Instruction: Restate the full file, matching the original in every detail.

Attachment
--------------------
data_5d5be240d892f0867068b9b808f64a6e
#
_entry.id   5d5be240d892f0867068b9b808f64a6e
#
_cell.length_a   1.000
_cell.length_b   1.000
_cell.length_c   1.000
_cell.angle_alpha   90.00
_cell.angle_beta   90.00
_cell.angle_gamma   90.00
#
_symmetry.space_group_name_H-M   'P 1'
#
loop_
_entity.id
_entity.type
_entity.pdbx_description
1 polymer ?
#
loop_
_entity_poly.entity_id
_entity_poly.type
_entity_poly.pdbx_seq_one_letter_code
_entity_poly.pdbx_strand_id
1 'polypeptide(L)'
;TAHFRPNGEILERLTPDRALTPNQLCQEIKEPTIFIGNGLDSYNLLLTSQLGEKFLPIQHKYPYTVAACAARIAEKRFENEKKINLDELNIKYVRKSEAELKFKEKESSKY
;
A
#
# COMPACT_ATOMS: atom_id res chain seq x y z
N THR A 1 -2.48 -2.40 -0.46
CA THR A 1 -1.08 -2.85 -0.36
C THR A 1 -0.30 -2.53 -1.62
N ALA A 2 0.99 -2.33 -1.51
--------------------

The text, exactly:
data_5d5be240d892f0867068b9b808f64a6e
#
_entry.id   5d5be240d892f0867068b9b808f64a6e
#
_cell.length_a   1.000
_cell.length_b   1.000
_cell.length_c   1.000
_cell.angle_alpha   90.00
_cell.angle_beta   90.00
_cell.angle_gamma   90.00
#
_symmetry.space_group_name_H-M   'P 1'
#
loop_
_entity.id
_entity.type
_entity.pdbx_description
1 polymer ?
#
loop_
_entity_poly.entity_id
_entity_poly.type
_entity_poly.pdbx_seq_one_letter_code
_entity_poly.pdbx_strand_id
1 'polypeptide(L)'
;TAHFRPNGEILERLTPDRALTPNQLCQEIKEPTIFIGNGLDSYNLLLTSQLGEKFLPIQHKYPYTVAACAARIAEKRFENEKKINLDELNIKYVRKSEAELKFKEKESSKY
;
A
#
# COMPACT_ATOMS: atom_id res chain seq x y z
N THR A 1 -2.48 -2.40 -0.46
CA THR A 1 -1.08 -2.85 -0.36
C THR A 1 -0.30 -2.53 -1.62
N ALA A 2 0.99 -2.33 -1.51